The report, which analysed a full year of data on reviews submitted by the global travel community, revealed the overall volume of reviews submitted to TripAdvisor in 2018.
It details how TripAdvisor combat fake reviews posted on its pages. It also provides a detailed breakdown of the proportion of reviews that were either blocked or removed.
“Ensuring that TripAdvisor is a trusted platform for our users and listed businesses is a top priority. We’ve continued to make advancements to our industry-leading fraud detection efforts in recent years, but it’s a daily battle, and we are far from complacent,” said TripAdvisor senior director of Trust & Safety Becky Foley.
“While we are winning the fight against fake reviews on TripAdvisor, we can only protect our corner of the Internet. As long as other review platforms aren’t taking aggressive action, then fraudsters will continue to exploit and extort small businesses for cash. It is time other platforms like Google and Facebook stepped up to the plate to join us in tackling this problem head-on.”
• 66 million reviews were submitted to TripAdvisor in 2018 by the global travel community. Everyone was analysed using advanced fraud detection technology, and 2.7 million were subject to additional human assessment by content moderators.
• 4.7% of all review submissions were rejected or removed by either TripAdvisor’s advanced analysis technology or manually by the content moderation team.
There are a number of reasons why TripAdvisor rejects or removes reviews, ranging from guideline violations to instances of review fraud.
• Only a small fraction of all review submissions (2.1%) were determined to be fraudulent, and the vast majority of those (73%) were blocked before they were ever posted.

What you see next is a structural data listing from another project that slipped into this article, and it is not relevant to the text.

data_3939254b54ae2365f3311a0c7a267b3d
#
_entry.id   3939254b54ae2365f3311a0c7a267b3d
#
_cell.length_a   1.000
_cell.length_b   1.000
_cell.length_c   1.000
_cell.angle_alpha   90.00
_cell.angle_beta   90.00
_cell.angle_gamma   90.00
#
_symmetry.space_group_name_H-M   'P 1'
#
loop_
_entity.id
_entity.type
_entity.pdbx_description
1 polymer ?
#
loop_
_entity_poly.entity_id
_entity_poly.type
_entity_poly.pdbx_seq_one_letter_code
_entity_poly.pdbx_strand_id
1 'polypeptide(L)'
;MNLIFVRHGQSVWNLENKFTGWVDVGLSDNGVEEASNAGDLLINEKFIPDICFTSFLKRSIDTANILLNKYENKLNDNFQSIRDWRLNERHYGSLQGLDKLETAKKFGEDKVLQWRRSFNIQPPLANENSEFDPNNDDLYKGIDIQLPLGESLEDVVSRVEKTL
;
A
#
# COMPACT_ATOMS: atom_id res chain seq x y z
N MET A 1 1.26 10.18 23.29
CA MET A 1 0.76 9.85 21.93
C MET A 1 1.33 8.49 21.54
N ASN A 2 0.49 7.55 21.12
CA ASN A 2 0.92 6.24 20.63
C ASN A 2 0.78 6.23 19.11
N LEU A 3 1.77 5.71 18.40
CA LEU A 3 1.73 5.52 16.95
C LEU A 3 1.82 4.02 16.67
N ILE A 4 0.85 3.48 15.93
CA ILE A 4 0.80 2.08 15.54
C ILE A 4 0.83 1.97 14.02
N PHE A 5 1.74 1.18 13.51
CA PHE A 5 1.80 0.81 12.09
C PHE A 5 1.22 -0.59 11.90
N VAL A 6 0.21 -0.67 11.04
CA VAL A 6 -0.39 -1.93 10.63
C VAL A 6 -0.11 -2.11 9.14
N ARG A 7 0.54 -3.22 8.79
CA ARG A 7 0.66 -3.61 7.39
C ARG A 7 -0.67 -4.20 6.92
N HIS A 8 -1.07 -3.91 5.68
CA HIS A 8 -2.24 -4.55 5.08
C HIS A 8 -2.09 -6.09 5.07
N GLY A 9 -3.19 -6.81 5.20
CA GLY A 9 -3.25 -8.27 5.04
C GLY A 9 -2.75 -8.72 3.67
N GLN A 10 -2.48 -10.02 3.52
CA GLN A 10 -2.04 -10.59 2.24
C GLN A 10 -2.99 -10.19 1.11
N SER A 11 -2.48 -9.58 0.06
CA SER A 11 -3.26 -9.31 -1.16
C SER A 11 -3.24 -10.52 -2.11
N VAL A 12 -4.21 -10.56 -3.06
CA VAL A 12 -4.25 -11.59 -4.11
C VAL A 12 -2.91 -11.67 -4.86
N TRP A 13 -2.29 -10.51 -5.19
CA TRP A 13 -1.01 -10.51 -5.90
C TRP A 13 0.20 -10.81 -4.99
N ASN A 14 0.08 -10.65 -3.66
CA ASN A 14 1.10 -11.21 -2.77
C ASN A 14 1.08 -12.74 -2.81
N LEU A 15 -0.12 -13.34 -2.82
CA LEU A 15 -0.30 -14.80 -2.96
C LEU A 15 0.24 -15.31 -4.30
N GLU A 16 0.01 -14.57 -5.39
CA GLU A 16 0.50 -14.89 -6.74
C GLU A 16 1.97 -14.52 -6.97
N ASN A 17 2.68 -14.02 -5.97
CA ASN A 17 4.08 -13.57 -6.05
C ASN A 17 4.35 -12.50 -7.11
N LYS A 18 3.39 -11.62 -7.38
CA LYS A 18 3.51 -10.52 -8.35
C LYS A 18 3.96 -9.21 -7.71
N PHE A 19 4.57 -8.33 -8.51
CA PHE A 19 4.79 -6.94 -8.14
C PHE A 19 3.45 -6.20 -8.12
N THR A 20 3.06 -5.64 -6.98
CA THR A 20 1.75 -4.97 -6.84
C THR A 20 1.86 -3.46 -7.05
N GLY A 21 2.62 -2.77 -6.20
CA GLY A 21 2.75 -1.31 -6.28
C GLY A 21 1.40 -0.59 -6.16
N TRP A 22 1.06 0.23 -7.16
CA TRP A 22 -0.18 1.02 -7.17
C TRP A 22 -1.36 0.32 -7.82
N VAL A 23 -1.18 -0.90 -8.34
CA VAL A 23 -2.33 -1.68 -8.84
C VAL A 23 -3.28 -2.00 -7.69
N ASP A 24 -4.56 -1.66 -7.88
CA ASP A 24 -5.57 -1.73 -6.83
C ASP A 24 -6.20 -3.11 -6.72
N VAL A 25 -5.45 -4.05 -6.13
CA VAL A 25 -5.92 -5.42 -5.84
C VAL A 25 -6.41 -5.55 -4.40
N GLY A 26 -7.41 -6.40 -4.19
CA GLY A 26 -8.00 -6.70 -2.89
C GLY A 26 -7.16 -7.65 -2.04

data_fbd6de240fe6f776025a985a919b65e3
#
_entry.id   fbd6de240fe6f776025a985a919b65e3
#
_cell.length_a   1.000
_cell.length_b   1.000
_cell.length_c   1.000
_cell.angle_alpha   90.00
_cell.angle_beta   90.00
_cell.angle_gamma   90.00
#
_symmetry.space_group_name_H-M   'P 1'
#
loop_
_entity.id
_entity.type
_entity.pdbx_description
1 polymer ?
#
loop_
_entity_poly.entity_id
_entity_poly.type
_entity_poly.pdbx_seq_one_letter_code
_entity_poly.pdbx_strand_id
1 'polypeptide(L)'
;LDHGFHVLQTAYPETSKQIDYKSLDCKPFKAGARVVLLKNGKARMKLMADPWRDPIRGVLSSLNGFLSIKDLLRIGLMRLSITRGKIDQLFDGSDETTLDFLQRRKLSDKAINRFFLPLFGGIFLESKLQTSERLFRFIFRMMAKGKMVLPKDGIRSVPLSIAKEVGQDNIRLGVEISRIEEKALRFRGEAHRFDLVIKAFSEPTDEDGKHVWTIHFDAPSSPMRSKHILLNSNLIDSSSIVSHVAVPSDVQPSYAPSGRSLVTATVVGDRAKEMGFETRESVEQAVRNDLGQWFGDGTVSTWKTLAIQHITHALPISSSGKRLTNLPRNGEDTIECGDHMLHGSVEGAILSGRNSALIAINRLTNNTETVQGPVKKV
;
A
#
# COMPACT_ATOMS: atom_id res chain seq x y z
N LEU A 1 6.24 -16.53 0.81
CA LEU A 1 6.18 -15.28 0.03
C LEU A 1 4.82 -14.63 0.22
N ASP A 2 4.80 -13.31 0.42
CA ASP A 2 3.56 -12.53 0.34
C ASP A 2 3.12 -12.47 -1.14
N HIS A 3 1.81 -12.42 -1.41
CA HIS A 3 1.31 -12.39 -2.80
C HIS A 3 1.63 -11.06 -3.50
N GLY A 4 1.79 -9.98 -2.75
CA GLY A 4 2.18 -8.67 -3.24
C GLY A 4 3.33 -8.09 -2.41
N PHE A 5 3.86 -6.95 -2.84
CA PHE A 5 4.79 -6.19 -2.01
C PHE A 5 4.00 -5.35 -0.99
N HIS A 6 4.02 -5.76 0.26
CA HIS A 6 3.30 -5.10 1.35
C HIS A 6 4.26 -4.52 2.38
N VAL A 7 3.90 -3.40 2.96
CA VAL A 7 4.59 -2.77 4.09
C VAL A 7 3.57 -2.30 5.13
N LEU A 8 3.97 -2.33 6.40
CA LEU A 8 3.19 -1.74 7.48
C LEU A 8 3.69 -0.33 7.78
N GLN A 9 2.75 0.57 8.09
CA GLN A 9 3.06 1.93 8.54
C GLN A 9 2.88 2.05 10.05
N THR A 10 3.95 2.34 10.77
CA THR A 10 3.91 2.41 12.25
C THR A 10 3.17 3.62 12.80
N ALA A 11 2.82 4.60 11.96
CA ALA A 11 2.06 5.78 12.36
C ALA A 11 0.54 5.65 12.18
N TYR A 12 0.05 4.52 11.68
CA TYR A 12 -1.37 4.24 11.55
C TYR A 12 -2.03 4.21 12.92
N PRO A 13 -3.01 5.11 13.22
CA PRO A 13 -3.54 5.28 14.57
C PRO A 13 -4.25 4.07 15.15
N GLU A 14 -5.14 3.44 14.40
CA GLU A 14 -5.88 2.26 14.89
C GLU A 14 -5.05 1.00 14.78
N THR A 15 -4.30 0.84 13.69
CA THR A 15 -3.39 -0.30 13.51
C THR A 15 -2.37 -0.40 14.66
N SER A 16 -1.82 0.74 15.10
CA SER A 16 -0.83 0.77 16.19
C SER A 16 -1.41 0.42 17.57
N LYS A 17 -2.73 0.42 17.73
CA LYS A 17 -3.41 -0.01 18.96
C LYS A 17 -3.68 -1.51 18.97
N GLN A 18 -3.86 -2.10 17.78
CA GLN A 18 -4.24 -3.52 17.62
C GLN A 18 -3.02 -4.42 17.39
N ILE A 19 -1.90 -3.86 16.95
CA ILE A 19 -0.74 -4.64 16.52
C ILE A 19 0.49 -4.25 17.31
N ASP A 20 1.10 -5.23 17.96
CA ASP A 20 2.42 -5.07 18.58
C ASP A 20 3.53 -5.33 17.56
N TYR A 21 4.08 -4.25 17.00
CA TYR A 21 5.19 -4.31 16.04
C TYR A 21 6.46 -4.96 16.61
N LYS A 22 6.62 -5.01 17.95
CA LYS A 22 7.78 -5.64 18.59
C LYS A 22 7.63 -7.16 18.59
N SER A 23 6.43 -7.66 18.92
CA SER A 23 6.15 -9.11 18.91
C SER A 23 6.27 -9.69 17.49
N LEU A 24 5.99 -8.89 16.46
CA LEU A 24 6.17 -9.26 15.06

• This equated to over 1 million fake reviews that were prevented from being displayed on TripAdvisor.
• Fewer than 1% of reviews were flagged by users or businesses for potentially violating TripAdvisor guidelines. TripAdvisor’s content moderation team reviewed most of these community reports within six hours of them being submitted.
• 34,643 businesses were subject to a ranking penalty, which is a reduction of a property’s position within the popularity or traveller ranking. Ranking penalties are applied when a business is caught attempting to post fake reviews.
The report also described TripAdvisor’s efforts to catch paid reviewers. Paid reviewers are individuals or companies that try to sell “user” reviews to businesses listed on the site. Since 2015,
TripAdvisor has stopped the activity of more than 75 websites that were caught trying to sell reviews, including one individual who was sentenced to nine months in prison by the Criminal Court of Lecce in Italy last year.
“Consumer reviews have become essential to millions of tourism activities around the world. It is progress, provided that, as recently recommended by the World Committee on Tourism Ethics, these reviews are reliable and unbiased,” said Pascal Lamy, Chairman of the World Committee on Tourism Ethics at the UNWTO (World Tourism Organisation).
“It is, therefore, encouraging to see that platforms such as TripAdvisor are committed to transparency on how they monitor, control and manage the reviews they receive in order to avoid abuses and frauds.”
Read original story here.
To download the the 2019 TripAdvisor Review Transparency report in full, click here.